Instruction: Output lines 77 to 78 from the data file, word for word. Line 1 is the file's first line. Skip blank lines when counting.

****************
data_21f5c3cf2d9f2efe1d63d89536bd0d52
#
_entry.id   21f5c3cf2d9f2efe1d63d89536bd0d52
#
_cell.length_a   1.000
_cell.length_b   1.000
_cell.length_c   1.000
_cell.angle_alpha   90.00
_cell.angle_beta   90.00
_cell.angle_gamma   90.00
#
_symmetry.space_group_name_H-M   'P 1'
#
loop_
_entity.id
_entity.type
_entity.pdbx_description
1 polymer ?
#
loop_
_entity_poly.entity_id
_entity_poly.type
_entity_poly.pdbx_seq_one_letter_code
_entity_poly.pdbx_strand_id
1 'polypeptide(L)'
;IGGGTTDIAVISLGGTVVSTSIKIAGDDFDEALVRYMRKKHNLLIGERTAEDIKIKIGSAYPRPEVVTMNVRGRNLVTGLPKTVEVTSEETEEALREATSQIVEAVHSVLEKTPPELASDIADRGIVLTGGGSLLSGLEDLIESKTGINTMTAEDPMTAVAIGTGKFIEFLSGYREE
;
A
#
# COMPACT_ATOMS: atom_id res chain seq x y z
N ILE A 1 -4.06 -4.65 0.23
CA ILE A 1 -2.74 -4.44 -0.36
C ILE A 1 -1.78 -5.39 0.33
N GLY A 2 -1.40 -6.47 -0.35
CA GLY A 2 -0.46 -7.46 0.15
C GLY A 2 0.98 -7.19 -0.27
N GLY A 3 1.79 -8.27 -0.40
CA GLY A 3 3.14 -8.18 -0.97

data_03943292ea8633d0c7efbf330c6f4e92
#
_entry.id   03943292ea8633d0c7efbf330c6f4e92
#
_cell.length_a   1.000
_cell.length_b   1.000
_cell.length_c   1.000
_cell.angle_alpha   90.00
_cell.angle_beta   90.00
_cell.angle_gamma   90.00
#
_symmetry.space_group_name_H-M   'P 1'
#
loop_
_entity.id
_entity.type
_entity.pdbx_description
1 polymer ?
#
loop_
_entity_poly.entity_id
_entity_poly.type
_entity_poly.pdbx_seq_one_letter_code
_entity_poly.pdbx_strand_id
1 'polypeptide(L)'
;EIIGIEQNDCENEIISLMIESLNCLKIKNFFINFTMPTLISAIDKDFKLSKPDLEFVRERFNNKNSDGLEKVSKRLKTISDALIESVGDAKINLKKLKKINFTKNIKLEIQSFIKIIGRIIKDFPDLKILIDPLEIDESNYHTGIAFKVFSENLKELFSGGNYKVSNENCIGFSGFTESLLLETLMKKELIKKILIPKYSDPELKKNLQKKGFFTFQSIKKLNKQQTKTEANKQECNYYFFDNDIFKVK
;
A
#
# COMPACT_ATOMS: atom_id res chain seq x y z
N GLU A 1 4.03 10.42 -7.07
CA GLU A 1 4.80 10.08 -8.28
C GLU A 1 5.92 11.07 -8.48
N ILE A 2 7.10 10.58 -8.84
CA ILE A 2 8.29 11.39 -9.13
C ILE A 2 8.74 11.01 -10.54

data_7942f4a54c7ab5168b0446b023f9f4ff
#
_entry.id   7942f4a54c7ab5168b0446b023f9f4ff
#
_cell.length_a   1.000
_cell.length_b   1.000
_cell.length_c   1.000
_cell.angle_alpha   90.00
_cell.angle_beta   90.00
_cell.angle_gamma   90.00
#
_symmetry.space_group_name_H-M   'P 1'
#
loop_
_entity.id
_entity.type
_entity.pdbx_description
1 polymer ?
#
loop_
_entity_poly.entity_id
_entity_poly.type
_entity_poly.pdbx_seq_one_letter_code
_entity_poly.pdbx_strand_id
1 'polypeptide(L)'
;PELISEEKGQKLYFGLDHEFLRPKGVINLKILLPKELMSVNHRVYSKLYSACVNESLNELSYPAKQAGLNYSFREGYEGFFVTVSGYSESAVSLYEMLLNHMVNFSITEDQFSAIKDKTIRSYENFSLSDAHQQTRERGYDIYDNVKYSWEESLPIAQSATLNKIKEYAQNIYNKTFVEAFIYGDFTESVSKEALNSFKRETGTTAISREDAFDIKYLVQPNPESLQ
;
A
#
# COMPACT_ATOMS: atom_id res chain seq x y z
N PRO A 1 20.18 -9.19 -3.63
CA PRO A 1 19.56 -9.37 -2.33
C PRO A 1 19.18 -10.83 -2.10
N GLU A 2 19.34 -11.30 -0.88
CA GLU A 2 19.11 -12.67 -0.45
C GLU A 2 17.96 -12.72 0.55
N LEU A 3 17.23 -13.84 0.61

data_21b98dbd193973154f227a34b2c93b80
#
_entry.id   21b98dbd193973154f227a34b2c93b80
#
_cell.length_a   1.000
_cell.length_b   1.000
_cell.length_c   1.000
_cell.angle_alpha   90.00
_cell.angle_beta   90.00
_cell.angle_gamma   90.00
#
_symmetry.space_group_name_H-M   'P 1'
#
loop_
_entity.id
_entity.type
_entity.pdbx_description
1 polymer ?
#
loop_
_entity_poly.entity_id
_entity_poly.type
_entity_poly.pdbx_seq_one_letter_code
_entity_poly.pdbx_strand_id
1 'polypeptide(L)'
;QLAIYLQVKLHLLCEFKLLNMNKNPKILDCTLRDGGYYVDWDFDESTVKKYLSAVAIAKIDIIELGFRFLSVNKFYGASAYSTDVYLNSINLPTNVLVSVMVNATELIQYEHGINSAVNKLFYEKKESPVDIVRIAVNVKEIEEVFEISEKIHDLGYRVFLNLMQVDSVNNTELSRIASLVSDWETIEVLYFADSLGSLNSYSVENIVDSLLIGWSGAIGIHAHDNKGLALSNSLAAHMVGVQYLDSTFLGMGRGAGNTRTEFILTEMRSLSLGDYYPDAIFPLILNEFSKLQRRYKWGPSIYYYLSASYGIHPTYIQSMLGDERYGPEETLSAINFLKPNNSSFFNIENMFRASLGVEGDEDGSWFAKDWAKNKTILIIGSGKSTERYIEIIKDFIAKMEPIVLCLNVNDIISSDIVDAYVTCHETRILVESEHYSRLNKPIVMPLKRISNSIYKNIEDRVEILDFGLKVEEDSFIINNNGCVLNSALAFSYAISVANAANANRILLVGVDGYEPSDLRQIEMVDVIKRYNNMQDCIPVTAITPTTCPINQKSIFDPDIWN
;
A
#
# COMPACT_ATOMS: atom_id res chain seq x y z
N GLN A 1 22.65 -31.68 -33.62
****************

_entry.id   7942f4a54c7ab5168b0446b023f9f4ff
#